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Connectivity precedes function in the development of the visual word form area

Nature Neuroscience volume 19, pages 12501255 (2016) | Download Citation

Abstract

What determines the cortical location at which a given functionally specific region will arise in development? We tested the hypothesis that functionally specific regions develop in their characteristic locations because of pre-existing differences in the extrinsic connectivity of that region to the rest of the brain. We exploited the visual word form area (VWFA) as a test case, scanning children with diffusion and functional imaging at age 5, before they learned to read, and at age 8, after they learned to read. We found the VWFA developed functionally in this interval and that its location in a particular child at age 8 could be predicted from that child's connectivity fingerprints (but not functional responses) at age 5. These results suggest that early connectivity instructs the functional development of the VWFA, possibly reflecting a general mechanism of cortical development.

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Acknowledgements

We thank B. Fischl and M. Reuter for their guidance and advice on longitudinal registration, S. Robinson and O. Ozernov-Palchik for assistance with participant coordination and A. Park for technical assistance. We thank the Athinoula A. Martinos Imaging Center at the McGovern Institute for Brain Research at the Massachusetts Institute of Technology and its staff. We also thank our READ Study research testers, school coordinators and principals, and participating families. This work was funded by NICHD/NIH grant F32HD079169 to Z.M.S., NIH/NICHD R01HD067312 to J.D.E.G. and N.G., Ellison Medical Foundation, EY13455 to N.K., and grant 1444913 from McGovern Institute for Brain Research MINT to N.K. and Z.M.S.

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Affiliations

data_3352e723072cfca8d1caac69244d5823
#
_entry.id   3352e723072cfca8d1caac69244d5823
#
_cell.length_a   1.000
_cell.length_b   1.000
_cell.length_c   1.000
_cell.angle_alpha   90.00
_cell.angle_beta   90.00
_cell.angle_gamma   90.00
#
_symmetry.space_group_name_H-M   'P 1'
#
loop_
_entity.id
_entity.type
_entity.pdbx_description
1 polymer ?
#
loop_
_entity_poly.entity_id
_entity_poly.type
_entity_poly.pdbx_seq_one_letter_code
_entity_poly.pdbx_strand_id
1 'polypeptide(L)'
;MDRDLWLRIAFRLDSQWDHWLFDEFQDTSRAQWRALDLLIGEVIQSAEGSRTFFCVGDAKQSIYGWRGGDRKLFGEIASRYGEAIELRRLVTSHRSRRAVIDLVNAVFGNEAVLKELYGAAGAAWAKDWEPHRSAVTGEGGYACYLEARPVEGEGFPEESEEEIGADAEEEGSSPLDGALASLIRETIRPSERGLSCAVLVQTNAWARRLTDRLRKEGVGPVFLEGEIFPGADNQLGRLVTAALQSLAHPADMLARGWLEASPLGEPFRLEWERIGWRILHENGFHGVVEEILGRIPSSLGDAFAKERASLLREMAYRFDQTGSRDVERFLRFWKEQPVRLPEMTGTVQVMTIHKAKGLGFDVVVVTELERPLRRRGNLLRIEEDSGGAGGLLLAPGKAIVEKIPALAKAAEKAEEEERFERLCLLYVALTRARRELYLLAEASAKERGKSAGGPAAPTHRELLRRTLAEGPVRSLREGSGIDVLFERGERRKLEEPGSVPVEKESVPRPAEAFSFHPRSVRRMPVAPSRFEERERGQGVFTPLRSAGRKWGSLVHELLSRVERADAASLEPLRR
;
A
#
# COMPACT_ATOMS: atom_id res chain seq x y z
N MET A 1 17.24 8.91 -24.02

1. Department of Brain and Cognitive Sciences, Massachusetts Institute of Technology, Cambridge, Massachusetts, USA.

    • Zeynep M Saygin
    • , Sara D Beach
    • , Jenelle Feather
    • , John D E Gabrieli
    •  & Nancy Kanwisher
  2. McGovern Institute for Brain Research, Massachusetts Institute of Technology, Cambridge, Massachusetts, USA.

    • Zeynep M Saygin
    • , Sara D Beach
    • , John D E Gabrieli
    •  & Nancy Kanwisher
  3. Department of Psychological and Brain Sciences, Boston University, Boston, Massachusetts, USA.

    • David E Osher
  4. Department of Communication Sciences and Disorders, Northwestern University, Evanston, Illinois, USA.

    • Elizabeth S Norton
  5. Department of Biological Sciences, Barnard College, Columbia University, New York, New York, USA.

    • Deanna A Youssoufian
  6. Boston Children's Hospital, Boston, Massachusetts, USA.

    • Nadine Gaab

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Contributions

Z.M.S., D.E.O. and N.K. designed the experiments. Z.M.S., E.S.N., D.A.Y., S.D.B., N.G., J.D.E.G. and N.K. conducted the experiments or supplied data. Z.M.S., D.E.O., D.A.Y. and J.F. analyzed the data. Z.M.S., D.E.O. and N.K. wrote the manuscript.

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The authors declare no competing financial interests.

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Correspondence to Zeynep M Saygin.

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DOI

https://doi.org/10.1038/nn.4354

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